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if the president is innocent as he says, if this was all such a perfect phone call, then why not turn over the real transcript of the phone call that's being held in extra security in the white house? why not make available to congress those people who were in the room, who were engaged in email traffic, who know what happened with withholding aid to ukraine? and on so far, this president hasn't been willing to do that, even though in previous impeachment processes, we know at least with richard nixon, when it looked like congress was going to impeach him, with bill clinton during his impeachment, they made available the people who congress was interested in hearing from. >> finally, i want to ask you something that you've managed to achieve, something very close to me because i've covered it so intensively, which is the diplomats. the diplomats from havana and from some parts of china who have had brain damage, mysteriously, from some kind of
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illness, we don't know what, you have managed to get into the appropriation actual medical care for them and their families. >> well, that's right. and thank you very much for all the coverage you've provided to this. it's been a real mystery since our embassy officials were first attacked in cuba and then we had other people who were affected by similar kinds of events in china. and unfortunately, they have not been all treated equally, even though there are similarities in the kinds of injuries they've suffered. for many of these people who have been working on behalf of the american people in our embassy and our consular offices and our intelligence agencies, and have put themselves at risk, and yet they have not been treated consistently in terms of the health care they've been provided. and so this legislation would do exactly that, it would say if they were injured overseas, in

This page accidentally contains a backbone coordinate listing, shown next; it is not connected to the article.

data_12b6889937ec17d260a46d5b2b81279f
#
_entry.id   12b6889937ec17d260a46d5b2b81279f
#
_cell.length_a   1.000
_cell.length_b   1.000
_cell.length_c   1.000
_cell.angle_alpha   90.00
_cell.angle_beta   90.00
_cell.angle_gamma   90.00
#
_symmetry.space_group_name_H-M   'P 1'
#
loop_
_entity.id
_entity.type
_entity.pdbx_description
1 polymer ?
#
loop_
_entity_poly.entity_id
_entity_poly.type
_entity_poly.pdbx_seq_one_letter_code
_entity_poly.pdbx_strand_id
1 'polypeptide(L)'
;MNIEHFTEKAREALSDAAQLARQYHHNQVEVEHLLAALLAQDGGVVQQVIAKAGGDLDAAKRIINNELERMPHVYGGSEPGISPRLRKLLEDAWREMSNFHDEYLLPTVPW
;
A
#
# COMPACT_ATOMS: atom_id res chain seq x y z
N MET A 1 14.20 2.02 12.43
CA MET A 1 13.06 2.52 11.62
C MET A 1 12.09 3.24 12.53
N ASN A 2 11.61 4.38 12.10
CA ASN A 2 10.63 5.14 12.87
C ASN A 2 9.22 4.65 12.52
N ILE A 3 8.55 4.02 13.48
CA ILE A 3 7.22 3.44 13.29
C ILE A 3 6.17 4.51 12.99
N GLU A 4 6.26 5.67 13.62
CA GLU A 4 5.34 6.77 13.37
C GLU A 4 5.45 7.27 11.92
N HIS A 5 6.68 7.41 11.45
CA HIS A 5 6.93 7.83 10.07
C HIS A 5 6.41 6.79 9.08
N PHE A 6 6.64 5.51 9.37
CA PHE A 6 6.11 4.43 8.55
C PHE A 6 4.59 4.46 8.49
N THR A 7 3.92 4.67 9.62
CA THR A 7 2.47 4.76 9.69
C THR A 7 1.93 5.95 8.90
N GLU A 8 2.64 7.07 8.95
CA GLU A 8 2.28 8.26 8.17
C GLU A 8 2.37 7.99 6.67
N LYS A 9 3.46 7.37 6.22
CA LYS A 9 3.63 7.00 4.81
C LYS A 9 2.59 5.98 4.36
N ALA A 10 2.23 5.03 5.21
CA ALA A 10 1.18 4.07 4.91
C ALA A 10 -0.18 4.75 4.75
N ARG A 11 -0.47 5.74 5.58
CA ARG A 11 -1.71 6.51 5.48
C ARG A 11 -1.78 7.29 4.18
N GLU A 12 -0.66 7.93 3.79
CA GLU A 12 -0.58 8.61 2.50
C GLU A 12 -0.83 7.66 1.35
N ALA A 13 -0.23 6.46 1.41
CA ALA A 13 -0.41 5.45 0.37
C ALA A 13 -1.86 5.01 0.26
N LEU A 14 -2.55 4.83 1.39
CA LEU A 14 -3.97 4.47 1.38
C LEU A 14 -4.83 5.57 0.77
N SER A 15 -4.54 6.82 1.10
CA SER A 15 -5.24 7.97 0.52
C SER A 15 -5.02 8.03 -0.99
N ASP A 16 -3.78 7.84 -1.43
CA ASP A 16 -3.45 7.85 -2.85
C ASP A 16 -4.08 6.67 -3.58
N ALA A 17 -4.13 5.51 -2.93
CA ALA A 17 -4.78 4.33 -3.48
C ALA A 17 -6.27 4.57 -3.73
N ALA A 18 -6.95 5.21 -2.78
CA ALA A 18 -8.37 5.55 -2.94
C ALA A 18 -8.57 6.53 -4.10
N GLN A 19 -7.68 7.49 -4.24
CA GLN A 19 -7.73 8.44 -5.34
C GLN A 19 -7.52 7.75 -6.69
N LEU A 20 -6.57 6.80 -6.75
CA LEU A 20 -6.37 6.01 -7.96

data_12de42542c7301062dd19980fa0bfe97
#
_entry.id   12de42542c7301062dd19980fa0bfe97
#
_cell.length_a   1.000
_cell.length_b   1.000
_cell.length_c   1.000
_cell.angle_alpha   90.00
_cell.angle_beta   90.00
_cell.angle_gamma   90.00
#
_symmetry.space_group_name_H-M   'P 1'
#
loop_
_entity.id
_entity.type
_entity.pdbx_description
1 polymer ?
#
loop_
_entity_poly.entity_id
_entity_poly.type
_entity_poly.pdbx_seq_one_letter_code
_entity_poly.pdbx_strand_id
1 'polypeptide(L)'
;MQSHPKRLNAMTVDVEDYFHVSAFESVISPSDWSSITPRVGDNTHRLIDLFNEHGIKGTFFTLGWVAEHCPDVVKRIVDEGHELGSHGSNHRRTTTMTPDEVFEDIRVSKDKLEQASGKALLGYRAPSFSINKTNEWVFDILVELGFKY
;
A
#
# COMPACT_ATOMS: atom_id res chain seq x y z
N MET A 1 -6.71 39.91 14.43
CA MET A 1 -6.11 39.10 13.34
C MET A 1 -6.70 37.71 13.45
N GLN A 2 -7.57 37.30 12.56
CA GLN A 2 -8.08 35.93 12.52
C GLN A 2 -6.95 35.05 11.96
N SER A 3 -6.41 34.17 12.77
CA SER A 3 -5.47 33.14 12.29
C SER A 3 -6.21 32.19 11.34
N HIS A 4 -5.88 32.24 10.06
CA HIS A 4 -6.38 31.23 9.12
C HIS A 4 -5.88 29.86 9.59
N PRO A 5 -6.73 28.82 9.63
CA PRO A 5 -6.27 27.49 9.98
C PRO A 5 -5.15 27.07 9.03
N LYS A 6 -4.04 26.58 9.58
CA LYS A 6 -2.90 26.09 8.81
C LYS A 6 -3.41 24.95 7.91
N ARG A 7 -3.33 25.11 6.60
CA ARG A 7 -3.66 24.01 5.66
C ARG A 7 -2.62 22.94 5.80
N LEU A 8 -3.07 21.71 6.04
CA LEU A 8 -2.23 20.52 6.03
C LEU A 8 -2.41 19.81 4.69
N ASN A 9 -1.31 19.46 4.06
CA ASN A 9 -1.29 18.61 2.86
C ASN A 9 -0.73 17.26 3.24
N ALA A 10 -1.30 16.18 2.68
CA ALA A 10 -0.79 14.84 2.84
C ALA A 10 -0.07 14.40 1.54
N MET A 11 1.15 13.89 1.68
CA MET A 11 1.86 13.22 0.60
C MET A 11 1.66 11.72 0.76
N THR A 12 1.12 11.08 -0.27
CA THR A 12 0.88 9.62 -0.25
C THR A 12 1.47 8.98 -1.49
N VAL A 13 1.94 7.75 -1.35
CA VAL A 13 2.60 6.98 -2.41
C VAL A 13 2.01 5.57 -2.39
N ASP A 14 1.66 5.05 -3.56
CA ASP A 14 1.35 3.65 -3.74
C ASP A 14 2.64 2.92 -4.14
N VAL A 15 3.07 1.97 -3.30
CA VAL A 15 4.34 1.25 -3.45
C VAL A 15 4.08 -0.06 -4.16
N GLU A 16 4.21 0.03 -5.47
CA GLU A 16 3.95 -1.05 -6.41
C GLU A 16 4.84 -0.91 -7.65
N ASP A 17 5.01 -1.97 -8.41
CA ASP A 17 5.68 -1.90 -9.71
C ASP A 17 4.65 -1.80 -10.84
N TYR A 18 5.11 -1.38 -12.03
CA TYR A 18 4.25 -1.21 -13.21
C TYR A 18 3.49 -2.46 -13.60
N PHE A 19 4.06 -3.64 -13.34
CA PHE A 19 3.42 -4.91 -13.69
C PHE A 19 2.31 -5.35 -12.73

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one of our embassies, that they should get the same kind of health care. because so many of them have been unable to work. it's affected their daily activities, as you say. it's similar to a traumatic brain injury. and we need to make sure they're given the health care they deserve for sustaining these injuries on behalf of the american must have been. >> senator, thank you so much. i know a lot of people are grateful to you for standing up for our diplomats and other u.s. officials overseas. thanks very much and happy holidays to you and your family. >> happy holidays to you and to everyone watching. >> thank you very much, senator jeanne shaheen from new hampshire. up next, the revolving door. is acting chief of staff mick mulvaney the next white house official to head for the exit ramp? you're watching "andrea mitchell reports" on msnbc. we'll be right back. hell ports" on msnbc. we'll be right back. ♪needs somebody